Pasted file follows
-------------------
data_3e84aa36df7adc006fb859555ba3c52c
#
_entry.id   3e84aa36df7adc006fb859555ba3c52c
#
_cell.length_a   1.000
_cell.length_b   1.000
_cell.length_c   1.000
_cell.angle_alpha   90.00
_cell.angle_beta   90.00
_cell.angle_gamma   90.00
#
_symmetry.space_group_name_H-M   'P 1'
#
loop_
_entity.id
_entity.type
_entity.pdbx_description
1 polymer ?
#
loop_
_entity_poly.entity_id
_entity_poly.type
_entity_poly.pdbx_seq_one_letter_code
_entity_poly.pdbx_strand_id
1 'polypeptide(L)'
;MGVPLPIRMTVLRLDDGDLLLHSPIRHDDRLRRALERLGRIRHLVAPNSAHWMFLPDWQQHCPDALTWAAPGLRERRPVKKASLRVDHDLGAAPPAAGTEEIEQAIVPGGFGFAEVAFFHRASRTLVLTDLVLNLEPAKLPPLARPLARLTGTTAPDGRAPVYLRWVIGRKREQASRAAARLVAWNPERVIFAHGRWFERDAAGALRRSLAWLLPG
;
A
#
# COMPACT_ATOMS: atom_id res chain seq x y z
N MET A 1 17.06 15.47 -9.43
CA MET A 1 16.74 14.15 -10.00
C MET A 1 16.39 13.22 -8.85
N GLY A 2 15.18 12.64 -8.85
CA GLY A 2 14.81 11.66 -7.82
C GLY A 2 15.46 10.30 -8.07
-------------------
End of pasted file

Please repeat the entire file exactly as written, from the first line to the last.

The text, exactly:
data_3e84aa36df7adc006fb859555ba3c52c
#
_entry.id   3e84aa36df7adc006fb859555ba3c52c
#
_cell.length_a   1.000
_cell.length_b   1.000
_cell.length_c   1.000
_cell.angle_alpha   90.00
_cell.angle_beta   90.00
_cell.angle_gamma   90.00
#
_symmetry.space_group_name_H-M   'P 1'
#
loop_
_entity.id
_entity.type
_entity.pdbx_description
1 polymer ?
#
loop_
_entity_poly.entity_id
_entity_poly.type
_entity_poly.pdbx_seq_one_letter_code
_entity_poly.pdbx_strand_id
1 'polypeptide(L)'
;MGVPLPIRMTVLRLDDGDLLLHSPIRHDDRLRRALERLGRIRHLVAPNSAHWMFLPDWQQHCPDALTWAAPGLRERRPVKKASLRVDHDLGAAPPAAGTEEIEQAIVPGGFGFAEVAFFHRASRTLVLTDLVLNLEPAKLPPLARPLARLTGTTAPDGRAPVYLRWVIGRKREQASRAAARLVAWNPERVIFAHGRWFERDAAGALRRSLAWLLPG
;
A
#
# COMPACT_ATOMS: atom_id res chain seq x y z
N MET A 1 17.06 15.47 -9.43
CA MET A 1 16.74 14.15 -10.00
C MET A 1 16.39 13.22 -8.85
N GLY A 2 15.18 12.64 -8.85
CA GLY A 2 14.81 11.66 -7.82
C GLY A 2 15.46 10.30 -8.07